Hubble spies a rebel

Hubble Spies a Rebel
Credit: ESA/Hubble & NASA

Most galaxies possess a majestic spiral or elliptical structure. About a quarter of galaxies, though, defy such conventional, rounded aesthetics, instead sporting a messy, indefinable shape. Known as irregular galaxies, this group includes NGC 5408, the galaxy that has been snapped here by the NASA/ESA Hubble Space Telescope.

John Herschel recorded the existence of NGC 5408 in June 1834. Astronomers had long mistaken NGC 5408 for a , an expelled cloud of material from an aging star. Instead, bucking labels, NGC 5408 turned out to be an entire galaxy, located about 16 million light-years from Earth in the constellation of Centaurus (The Centaur).

In yet another sign of NGC 5408 breaking convention, the galaxy is associated with an object known as an ultraluminous X-ray source, dubbed NGC 5408 X-1, one of the best studied of its class. These rare objects beam out prodigious amounts of energetic X-rays. Astrophysicists believe these sources to be strong candidates for . This hypothetical type of black hole has significantly less mass than the found in galactic centers, which can have billions of times the mass of the sun, but have a good deal more mass than the formed when giant stars collapse.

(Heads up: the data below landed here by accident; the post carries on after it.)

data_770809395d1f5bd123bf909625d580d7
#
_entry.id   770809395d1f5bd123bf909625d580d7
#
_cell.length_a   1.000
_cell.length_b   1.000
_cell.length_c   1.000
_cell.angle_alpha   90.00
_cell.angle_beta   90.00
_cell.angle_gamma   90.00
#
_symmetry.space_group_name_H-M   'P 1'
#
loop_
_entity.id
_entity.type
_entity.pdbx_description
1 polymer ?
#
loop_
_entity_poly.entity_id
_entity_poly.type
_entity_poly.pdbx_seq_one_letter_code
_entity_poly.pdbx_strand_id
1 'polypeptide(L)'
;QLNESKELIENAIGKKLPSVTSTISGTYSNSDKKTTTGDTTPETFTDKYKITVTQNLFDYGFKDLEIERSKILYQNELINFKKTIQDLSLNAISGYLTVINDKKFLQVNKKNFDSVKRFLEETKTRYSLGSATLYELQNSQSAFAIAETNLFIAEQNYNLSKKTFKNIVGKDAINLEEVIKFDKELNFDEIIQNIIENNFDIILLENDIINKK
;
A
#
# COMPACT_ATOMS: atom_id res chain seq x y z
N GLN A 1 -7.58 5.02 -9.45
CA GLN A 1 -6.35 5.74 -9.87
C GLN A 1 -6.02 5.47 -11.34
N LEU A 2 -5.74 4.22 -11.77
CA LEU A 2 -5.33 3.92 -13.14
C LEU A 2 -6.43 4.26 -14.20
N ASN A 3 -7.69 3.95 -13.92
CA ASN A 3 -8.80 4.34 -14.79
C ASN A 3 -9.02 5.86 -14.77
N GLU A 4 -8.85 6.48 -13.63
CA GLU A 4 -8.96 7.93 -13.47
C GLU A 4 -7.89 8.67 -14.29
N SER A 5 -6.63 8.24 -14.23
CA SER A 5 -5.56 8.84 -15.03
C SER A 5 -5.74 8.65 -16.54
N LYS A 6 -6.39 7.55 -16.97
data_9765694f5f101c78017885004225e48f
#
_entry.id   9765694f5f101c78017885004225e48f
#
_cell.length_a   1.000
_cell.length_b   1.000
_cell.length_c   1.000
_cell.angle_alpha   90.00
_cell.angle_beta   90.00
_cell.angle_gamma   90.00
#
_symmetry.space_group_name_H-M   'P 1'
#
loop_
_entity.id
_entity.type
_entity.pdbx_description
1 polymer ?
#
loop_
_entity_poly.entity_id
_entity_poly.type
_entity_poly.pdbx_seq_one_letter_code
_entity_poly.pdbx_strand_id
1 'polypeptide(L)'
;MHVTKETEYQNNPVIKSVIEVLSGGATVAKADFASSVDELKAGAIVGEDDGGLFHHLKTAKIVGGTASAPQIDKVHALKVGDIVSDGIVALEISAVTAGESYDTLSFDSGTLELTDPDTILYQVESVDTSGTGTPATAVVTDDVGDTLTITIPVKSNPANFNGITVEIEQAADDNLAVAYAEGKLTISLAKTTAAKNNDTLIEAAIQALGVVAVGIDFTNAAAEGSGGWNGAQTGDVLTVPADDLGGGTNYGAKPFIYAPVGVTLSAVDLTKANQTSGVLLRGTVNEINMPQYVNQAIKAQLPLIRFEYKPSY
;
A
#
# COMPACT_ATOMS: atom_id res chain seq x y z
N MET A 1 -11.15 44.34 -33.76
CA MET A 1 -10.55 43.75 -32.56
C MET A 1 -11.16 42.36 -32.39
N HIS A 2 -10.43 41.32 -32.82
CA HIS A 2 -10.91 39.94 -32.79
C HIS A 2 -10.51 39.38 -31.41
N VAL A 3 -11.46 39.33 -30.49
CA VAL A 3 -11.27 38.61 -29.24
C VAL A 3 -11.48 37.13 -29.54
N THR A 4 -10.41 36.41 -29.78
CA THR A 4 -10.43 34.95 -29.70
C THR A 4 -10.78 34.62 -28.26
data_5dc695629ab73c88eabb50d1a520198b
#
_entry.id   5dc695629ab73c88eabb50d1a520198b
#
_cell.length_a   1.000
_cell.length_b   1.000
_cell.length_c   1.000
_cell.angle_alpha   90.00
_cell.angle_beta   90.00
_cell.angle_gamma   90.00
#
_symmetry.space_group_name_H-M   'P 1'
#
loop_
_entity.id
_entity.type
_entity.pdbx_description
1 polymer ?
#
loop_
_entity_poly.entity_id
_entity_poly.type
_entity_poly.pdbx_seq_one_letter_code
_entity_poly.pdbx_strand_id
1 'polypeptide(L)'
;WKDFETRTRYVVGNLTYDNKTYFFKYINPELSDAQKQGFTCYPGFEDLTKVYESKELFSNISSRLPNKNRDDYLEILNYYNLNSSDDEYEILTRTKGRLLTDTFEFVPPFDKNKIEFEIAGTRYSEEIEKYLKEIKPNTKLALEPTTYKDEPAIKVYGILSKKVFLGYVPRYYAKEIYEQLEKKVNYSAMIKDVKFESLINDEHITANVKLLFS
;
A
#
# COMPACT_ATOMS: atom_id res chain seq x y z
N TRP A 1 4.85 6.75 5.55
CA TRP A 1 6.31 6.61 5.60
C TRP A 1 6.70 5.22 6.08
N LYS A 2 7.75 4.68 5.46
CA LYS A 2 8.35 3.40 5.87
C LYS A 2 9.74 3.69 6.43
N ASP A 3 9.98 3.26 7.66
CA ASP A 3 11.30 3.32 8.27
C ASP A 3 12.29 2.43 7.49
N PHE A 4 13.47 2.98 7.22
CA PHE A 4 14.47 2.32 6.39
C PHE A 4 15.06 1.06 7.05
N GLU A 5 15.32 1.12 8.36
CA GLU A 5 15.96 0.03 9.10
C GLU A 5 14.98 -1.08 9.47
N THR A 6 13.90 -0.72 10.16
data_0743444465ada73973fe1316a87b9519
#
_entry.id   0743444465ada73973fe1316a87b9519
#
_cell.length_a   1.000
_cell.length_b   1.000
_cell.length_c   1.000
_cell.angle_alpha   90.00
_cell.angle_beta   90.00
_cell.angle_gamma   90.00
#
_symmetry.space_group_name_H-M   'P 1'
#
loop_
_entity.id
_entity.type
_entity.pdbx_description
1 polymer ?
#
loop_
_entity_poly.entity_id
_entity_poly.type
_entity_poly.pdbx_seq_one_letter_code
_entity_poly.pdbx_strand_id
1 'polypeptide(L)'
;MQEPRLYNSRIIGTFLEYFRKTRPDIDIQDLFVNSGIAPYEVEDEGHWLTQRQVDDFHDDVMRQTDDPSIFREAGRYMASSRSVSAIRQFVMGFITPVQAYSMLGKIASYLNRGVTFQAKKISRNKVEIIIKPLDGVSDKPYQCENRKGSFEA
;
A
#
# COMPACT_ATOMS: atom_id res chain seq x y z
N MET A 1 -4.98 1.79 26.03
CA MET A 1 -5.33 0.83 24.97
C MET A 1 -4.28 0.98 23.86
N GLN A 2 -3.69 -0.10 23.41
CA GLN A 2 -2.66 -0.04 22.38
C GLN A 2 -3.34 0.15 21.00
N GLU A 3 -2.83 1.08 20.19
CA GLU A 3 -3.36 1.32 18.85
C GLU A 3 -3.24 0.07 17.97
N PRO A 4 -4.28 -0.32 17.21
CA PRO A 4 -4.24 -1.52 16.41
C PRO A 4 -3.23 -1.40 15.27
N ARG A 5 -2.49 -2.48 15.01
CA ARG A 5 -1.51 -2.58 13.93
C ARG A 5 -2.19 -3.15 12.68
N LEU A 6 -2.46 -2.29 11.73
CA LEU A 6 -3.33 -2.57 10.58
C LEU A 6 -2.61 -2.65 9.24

Explore further

Hubble sees a supermassive and super-hungry galaxy

Provided by NASA
Citation: Hubble spies a rebel (2016, January 25) retrieved 20 January 2020 from https://phys.org/news/2016-01-hubble-spies-rebel.html
This document is subject to copyright. Apart from any fair dealing for the purpose of private study or research, no part may be reproduced without the written permission. The content is provided for information purposes only.
970 shares

Feedback to editors

User comments